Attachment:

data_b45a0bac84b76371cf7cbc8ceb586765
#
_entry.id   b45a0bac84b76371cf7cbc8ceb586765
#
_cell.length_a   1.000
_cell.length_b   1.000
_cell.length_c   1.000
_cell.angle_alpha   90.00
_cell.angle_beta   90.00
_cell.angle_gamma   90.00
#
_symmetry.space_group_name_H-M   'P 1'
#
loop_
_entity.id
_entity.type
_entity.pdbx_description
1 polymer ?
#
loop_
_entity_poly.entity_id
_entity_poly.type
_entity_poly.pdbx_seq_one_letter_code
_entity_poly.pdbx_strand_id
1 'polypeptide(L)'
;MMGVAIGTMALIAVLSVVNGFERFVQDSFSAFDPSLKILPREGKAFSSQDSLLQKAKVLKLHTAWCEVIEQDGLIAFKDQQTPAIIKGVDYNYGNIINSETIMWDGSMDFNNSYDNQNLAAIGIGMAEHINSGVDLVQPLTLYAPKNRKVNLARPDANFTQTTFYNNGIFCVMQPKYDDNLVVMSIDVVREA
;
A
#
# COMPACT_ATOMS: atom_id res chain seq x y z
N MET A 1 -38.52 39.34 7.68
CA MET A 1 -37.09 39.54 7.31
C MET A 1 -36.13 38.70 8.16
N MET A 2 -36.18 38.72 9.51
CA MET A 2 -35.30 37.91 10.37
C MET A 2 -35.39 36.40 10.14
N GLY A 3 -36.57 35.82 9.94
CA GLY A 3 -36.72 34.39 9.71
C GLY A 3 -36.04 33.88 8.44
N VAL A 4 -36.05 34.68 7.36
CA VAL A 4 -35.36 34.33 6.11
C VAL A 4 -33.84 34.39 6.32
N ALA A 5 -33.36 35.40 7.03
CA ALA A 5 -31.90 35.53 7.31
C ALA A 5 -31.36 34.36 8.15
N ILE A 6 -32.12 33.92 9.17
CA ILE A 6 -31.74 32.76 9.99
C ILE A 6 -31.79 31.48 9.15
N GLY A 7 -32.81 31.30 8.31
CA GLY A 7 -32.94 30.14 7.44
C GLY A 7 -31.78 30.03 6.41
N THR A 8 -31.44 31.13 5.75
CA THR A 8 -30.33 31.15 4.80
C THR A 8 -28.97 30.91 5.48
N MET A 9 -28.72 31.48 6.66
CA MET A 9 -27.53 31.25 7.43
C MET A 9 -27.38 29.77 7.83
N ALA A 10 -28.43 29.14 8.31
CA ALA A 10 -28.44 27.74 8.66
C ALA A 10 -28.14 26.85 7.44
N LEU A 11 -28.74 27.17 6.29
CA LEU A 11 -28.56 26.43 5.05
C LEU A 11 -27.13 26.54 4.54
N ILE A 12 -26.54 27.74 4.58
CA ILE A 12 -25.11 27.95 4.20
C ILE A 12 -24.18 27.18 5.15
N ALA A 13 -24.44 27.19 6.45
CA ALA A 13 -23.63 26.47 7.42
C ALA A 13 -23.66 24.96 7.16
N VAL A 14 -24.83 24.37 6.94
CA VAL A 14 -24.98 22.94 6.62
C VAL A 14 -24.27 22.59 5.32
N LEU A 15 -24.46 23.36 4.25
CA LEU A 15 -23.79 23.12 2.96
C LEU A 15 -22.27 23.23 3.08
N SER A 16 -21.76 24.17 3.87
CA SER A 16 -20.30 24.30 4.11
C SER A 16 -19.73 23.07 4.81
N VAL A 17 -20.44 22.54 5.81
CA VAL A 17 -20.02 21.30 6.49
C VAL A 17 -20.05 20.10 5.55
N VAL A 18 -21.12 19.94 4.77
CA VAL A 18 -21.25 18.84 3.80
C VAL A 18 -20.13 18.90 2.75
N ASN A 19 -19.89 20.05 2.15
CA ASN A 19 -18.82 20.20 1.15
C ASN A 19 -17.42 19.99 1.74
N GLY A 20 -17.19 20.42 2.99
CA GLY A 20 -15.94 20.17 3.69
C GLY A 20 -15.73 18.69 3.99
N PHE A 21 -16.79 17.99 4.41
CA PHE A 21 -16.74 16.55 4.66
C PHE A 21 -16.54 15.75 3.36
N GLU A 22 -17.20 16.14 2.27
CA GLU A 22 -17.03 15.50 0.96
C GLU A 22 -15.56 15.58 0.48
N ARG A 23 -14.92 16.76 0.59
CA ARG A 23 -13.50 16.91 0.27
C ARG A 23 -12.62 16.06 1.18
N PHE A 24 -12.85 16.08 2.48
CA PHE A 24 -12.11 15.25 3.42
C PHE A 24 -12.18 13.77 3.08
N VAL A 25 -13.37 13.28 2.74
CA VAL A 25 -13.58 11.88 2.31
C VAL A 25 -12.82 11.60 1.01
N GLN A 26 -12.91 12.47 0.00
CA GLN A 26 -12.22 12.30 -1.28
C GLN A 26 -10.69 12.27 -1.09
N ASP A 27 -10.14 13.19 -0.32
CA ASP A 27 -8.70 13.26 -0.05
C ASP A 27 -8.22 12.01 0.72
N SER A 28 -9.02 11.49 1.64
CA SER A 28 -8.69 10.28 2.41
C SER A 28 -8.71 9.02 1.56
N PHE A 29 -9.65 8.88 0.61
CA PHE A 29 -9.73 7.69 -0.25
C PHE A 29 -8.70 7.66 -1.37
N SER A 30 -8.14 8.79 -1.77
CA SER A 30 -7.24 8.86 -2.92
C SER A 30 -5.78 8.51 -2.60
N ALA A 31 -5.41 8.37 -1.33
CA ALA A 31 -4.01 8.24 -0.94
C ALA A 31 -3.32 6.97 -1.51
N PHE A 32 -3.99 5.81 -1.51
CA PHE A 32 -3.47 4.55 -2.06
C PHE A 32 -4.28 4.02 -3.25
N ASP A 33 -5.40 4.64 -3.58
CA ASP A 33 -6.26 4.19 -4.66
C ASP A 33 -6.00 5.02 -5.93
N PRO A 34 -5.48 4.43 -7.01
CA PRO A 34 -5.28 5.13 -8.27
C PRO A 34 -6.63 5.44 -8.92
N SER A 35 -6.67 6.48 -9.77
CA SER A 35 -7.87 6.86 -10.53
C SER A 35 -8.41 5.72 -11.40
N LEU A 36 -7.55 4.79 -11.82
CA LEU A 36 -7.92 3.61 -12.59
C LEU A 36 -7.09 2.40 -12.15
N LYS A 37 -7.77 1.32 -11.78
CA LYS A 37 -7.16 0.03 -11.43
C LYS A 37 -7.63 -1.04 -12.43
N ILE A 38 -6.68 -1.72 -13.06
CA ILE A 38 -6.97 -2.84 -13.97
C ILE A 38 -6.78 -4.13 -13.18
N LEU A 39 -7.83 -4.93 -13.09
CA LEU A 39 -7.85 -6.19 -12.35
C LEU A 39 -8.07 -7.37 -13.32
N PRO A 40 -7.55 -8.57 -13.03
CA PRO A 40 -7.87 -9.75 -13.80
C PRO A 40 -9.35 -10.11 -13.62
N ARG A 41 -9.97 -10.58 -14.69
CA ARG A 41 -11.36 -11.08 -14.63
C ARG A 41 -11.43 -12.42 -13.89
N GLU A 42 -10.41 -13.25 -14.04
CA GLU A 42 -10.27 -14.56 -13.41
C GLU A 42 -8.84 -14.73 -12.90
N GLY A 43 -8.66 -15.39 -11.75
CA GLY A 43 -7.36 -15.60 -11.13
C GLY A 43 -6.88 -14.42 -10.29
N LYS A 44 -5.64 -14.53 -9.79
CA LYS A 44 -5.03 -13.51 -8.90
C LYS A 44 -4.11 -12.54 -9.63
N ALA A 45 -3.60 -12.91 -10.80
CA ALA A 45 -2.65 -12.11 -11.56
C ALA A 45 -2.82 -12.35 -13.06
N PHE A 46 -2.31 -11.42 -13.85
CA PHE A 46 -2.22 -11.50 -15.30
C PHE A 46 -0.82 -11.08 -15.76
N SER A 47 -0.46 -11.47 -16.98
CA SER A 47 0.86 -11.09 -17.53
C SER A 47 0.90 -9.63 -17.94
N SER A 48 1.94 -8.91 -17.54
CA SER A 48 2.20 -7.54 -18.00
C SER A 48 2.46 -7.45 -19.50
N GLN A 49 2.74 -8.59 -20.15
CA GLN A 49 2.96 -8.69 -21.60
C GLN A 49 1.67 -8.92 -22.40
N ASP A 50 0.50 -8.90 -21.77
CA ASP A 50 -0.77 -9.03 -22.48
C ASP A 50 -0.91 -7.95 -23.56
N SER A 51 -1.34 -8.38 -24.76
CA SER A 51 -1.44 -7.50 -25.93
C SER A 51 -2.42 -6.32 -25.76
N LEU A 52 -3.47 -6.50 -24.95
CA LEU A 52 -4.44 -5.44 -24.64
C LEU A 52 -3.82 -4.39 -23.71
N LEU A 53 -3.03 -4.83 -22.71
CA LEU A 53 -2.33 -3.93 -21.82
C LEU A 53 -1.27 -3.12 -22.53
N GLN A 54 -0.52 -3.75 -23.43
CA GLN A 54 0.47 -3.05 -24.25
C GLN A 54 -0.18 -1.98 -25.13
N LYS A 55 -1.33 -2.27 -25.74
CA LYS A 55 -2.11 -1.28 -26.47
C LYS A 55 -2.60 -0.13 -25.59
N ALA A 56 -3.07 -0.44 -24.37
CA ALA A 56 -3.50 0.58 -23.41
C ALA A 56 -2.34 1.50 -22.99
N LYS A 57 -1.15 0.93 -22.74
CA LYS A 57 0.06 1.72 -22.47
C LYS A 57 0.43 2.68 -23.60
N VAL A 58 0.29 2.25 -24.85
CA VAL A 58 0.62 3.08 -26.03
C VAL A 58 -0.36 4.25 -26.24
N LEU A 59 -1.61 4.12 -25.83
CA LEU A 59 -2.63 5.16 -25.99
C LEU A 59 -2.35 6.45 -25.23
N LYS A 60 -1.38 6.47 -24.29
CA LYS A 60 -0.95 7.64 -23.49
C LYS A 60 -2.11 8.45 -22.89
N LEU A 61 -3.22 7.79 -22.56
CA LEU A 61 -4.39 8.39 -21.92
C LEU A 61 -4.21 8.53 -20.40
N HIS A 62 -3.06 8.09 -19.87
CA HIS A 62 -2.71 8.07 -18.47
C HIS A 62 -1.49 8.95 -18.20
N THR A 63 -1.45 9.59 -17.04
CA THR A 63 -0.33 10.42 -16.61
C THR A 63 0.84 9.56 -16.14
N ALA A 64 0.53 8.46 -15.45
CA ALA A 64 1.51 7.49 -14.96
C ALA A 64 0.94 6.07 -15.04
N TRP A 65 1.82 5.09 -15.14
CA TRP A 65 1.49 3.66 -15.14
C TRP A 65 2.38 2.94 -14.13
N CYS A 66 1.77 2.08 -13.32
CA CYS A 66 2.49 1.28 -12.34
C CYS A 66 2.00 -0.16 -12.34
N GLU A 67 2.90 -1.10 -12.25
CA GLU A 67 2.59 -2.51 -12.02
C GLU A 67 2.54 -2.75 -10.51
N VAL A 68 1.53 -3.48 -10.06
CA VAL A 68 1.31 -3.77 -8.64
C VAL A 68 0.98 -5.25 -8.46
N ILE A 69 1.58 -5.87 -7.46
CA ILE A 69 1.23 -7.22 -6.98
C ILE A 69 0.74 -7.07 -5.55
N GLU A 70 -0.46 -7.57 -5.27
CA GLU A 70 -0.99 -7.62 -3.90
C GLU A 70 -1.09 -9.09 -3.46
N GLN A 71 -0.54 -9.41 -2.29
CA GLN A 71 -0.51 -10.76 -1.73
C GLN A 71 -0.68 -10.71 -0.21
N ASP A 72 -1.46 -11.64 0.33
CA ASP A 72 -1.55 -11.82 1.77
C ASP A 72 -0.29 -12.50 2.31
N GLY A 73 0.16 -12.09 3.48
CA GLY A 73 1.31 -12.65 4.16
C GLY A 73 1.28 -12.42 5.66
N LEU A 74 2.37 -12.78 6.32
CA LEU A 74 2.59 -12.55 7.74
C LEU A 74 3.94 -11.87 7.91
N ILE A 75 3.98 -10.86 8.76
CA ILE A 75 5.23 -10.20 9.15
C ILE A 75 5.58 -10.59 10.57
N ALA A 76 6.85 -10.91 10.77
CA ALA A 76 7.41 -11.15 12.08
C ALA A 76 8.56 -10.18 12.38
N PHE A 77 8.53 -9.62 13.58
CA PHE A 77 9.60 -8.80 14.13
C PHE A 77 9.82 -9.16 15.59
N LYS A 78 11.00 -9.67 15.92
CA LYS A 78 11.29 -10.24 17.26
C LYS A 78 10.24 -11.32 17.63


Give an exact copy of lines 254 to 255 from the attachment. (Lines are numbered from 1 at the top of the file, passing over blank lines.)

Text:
CA ILE A 75 5.23 -10.20 9.15
C ILE A 75 5.58 -10.59 10.57